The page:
If you want to get things done on a political level, sometimes voting isn't enough. You have to make your case directly to the people at or near the top. But what's the best way to do that? Most people who want to reach out to their elected representatives come up short for anything beyond writing the occasional letter to their congressional representative or senator, and many of them are at a loss for how to do even that. Getting your point across to powerful people is one of the ways we can boost our civic power, so it's definitely a skill worth learning. Here are some approaches that tend to work.
Going Through Official Channels
There's a reason everybody who represents you, from the city council to the President of the United States, has a publicly available email address; it's perhaps the easiest way to reach them with your concerns. While the President probably has staff read his email for him, city and county officials can be directly reached via email. If you're able to compose a persuasive letter putting your concerns across, you might be in contact with the right person just minutes after hitting send.
Many officials also have some kind of contact form for the public on their government website. These can save a lot of effort, since they usually provide you with a standardized template for getting your point across, rather than making you come up with something completely novel for your email.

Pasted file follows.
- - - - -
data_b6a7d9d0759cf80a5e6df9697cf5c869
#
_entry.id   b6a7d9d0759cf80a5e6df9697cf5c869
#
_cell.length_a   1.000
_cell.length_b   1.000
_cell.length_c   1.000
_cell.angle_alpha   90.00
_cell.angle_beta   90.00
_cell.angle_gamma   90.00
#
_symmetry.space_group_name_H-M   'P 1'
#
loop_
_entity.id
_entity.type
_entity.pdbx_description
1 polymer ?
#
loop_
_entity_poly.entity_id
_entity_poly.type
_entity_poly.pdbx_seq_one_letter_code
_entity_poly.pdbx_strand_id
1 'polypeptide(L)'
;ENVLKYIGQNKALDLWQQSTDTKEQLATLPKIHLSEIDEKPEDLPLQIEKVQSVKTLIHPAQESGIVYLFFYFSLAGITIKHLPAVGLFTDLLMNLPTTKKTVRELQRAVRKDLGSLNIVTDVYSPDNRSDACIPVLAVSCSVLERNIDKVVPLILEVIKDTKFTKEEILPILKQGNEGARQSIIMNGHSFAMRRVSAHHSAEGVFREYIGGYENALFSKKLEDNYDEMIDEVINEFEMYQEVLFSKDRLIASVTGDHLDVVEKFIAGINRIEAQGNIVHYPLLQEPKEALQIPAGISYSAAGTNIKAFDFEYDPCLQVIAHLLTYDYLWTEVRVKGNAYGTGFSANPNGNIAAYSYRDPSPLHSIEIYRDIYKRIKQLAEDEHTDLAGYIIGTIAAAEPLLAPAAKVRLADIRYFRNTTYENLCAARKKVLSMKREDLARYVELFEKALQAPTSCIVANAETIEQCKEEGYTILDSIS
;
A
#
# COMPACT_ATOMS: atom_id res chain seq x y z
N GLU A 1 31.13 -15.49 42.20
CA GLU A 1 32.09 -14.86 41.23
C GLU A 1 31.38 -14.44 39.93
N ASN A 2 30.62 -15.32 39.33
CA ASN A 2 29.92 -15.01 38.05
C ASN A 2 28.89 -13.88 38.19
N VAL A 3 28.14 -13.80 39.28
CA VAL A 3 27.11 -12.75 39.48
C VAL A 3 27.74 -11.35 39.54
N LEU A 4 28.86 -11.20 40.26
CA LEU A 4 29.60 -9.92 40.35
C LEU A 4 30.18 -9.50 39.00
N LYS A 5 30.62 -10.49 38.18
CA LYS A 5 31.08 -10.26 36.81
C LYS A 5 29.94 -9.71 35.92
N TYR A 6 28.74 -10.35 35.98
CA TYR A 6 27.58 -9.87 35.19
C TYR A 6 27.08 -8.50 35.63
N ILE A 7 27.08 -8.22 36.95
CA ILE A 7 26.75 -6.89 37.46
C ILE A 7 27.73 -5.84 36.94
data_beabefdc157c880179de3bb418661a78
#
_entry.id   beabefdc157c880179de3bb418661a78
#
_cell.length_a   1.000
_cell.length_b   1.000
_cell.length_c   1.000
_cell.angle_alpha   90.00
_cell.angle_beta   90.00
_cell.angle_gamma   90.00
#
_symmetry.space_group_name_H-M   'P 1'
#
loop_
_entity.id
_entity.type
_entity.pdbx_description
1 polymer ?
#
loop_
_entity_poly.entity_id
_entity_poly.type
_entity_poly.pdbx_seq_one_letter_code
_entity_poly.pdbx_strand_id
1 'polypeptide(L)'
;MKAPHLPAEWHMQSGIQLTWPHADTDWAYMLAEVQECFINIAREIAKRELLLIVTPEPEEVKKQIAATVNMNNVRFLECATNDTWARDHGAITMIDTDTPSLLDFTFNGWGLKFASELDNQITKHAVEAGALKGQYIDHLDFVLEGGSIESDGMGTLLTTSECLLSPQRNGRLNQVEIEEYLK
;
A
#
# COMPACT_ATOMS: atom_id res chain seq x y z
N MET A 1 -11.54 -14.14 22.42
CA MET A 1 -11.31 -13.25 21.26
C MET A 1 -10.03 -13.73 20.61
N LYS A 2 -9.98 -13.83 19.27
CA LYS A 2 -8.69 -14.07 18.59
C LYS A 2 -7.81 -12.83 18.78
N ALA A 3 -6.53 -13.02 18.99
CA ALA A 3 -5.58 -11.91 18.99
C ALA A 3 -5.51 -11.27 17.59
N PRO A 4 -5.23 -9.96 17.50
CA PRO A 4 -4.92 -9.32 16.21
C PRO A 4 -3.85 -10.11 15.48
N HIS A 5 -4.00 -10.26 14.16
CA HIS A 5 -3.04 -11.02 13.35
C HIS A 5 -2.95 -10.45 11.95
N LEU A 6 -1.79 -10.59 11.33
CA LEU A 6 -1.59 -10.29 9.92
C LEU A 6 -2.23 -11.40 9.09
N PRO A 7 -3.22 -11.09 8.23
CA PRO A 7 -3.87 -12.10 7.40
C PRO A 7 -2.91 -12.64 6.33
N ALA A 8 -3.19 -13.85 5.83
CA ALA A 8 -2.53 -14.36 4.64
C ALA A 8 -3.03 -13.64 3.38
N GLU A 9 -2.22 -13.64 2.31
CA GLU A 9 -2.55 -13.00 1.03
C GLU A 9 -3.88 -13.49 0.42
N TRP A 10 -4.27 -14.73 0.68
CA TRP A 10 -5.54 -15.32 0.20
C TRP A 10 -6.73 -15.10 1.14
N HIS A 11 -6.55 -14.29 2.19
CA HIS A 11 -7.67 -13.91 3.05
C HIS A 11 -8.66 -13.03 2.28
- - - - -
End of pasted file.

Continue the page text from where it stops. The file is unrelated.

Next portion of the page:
If you've tried going through channels and you're still waiting for results, or if you're concerned your communication will get lost in the shuffle if you leave it at that, you might consider taking a less-formal approach to making your point with an elected official.
One way is to personally lobby for an issue. Many civically engaged citizens take the time to visit city council, county or school board meetings, where they can be added to the meeting schedule and get some allotment of time to speak on an issue. Failing that, you can often schedule a personal meeting with your representative in their office for a meeting that could run anywhere from 15 minutes to over an hour. This usually works well, if you can get a slice of their time, since face-to-face conversations can go a long way toward convincing your rep of your conviction and the importance of your issue. You might also consider joining a civic organization, such as your friendly local chamber of commerce, which has the ability to schedule events your representatives might attend.
Make Your Point With Elected Officials
However you go about contacting your elected representatives, remember that they meet all sorts of people, and you're far more likely to get what you want if you're polite, reasonable and can make a logical case. Before your meeting, or before you send your email, try going over what you want to say with a skeptical eye. Address any weaknesses in your argument before bringing it to your elected official; it's bound to make your argument much stronger and more persuasive.